Petition to Protect Independent Inventors

Edison Nation feels strongly that The House of Representatives rushed into passing the “Innovation Act” (H.R. 3309). It was quickly pushed through the House with the aid of huge corporations with deep pockets, all without taking into account the voices of many, including independent inventors.

The previous patent-related legislation, the America Invents Act, took six years of deliberation in Congress as they heard all sides of the story before it became law. This latest legislation breezed through the House in just five weeks and now it’s set to go before the Senate.

Our goal is to make sure that Congress takes the time necessary to fairly hear from everybody this law would affect, especially independent inventors.

Please read the following letter and petition. If you agree with it, please digitally sign it below and tell your friends, family and colleagues to consider doing the same.

By signing the petition below, we will send a copy of the letter, on your behalf, to both Chairman Leahy and Ranking Member Grassley. If you would like us to include a copy to your state senators, simply keep the relevant checkbox checked. If you would like Congress to consider hearing your voice during the proposed official hearings, leave that box checked as well.

Together, we can make a difference as independent inventors!

The Honorable Patrick Leahy
Chairman, Committee on the Judiciary
United States Senate
Washington, D.C. 20510
The Honorable Chuck Grassley
Ranking Member, Committee on the Judiciary
United States Senate
Washington, D.C. 20510

Dear Chairman Leahy and Ranking Member Grassley,

On behalf of the independent inventor community, a community whose discoveries have collectively added billions of dollars to the U.S. economy, we are writing to express our alarm at the current rush toward patent legislation that could cripple invention in America.

We applaud the desire to curb nuisance lawsuits and bad-faith demand letters by shake-down artists who claim their patents have been infringed. But the proposals now moving through Congress would go much further than that. They would gravely undermine the ability of legitimate inventors to defend their work from willful and sometimes brazen infringers – especially if they are deep-pocketed corporations.

The House-passed Innovation Act (H.R. 3309) would raise these barriers to justice even higher than they already are. Among the changes:

  • Alleged infringers would be able to delay proceedings for years by demanding that the Patent Office re-examine the validity of an issued patent two, three or even more times.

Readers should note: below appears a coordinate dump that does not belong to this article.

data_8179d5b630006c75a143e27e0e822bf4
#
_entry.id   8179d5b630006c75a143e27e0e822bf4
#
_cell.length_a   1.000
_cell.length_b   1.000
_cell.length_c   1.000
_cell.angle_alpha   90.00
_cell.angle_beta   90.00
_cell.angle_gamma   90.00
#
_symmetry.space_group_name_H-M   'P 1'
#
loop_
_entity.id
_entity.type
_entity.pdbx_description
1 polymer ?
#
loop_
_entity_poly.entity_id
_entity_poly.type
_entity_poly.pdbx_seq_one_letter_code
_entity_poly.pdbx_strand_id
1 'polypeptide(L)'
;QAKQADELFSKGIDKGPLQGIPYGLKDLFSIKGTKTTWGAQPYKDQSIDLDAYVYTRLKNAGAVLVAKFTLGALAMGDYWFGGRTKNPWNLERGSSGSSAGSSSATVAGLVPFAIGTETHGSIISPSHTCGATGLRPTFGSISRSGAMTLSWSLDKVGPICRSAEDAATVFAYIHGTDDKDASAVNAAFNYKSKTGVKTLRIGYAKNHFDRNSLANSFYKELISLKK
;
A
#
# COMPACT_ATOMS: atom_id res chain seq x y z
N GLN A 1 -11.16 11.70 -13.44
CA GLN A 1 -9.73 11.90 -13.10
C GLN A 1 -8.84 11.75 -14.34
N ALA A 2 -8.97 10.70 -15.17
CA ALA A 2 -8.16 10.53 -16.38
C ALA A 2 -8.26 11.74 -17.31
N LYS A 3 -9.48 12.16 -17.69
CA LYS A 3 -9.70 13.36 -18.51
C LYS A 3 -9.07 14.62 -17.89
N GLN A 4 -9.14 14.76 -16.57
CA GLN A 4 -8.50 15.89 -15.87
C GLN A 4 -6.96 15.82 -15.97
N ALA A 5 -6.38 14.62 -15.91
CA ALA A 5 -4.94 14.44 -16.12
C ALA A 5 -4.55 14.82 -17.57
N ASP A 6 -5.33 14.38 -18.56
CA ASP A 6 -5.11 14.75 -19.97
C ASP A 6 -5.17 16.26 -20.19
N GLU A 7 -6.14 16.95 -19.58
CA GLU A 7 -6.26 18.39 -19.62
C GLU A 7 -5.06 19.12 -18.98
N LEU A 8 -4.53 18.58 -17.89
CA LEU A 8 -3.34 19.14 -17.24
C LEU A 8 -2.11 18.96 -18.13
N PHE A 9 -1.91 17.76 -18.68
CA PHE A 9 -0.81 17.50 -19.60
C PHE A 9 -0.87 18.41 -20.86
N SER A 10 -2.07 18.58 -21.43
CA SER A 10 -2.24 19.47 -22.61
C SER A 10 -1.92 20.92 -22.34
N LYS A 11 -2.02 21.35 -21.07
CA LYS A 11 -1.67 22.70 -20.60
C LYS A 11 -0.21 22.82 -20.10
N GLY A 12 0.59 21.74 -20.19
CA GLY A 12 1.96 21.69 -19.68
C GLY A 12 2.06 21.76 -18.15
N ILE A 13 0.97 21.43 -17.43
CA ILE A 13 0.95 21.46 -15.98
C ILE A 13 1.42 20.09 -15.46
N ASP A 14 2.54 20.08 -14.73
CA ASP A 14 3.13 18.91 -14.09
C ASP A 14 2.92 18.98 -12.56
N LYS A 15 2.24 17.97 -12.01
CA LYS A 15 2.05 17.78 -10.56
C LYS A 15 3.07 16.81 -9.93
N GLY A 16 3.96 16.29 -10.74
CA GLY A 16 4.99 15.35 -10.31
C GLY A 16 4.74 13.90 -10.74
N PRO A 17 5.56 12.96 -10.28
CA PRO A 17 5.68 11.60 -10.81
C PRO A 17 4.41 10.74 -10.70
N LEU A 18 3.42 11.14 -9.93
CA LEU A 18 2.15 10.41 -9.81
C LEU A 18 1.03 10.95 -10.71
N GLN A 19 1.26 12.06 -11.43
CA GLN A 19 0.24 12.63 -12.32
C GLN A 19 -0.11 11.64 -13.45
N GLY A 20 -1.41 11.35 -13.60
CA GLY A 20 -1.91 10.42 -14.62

• Judges would have to make crucial decisions about the meaning of a patent claim before the opposing sides have collected factual evidence through the discovery process.
  • Inventors who file lawsuits would be required to pay the other side’s attorney fees if they lose, significantly raising the stakes for those that can least afford it.

These major reforms come only three years after Congress passed the America Invents Act, a piece of legislation resulting from six years of deliberation considering input from stakeholders on all sides. The headlong rush today is strikingly different. The House passed H.R. 3309 just five weeks after it was introduced. The bill received only one hearing, and independent inventors were not invited to testify.

At this point, we don’t even have reliable data on the magnitude of the problem. The Government Accountability Office estimated last year that the volume of litigation has actually increased very little, and that most of the new litigation comes from manufacturing companies themselves.

For independent inventors like us, simply getting a case to trial can be a bankrupting and emotionally grueling experience. Many cannot afford to even try. Unfortunately, the Innovation Act provides alleged infringers even more opportunities to delay and obstruct, and as a result even fewer inventors will have the financial wherewithal to stand up for rights that the Founding Fathers enshrined in the Constitution.

This will be devastating to the American economy as independent inventors and path-breaking entrepreneurs account for a huge share of the nation’s innovation, which in turn is the engine of our growth and prosperity. The Commerce Department estimates that intellectual property-based companies support 40 million U.S. jobs and $5 trillion in annual economic activity. If inventors can’t defend our intellectual property, how can we afford to risk the time and money to develop new technology?

The patent system isn’t perfect, but it has made a huge contribution to this nation’s prosperity and quality of life over the past two centuries. We should certainly deter bad actors who try to game the legal system with patent claims that shouldn’t hold up in court. But Congress would be making a tragic mistake if it acted without listening to real inventors and passed legislation punishing all patent holders for the bad behavior of a few. If American innovation stagnates, the impact will be felt for generations to come.

Before you act, we urge you to hold a hearing to understand the concerns of independent inventors.

We look forward to working with you on this important issue.


By signing this petition, I am requesting that a copy of this letter be forwarded on my behalf to Chairman Leahy and Ranking Member Grassley.

Together, we can make a difference. Please help spread the word about this petition on Twitter and Facebook!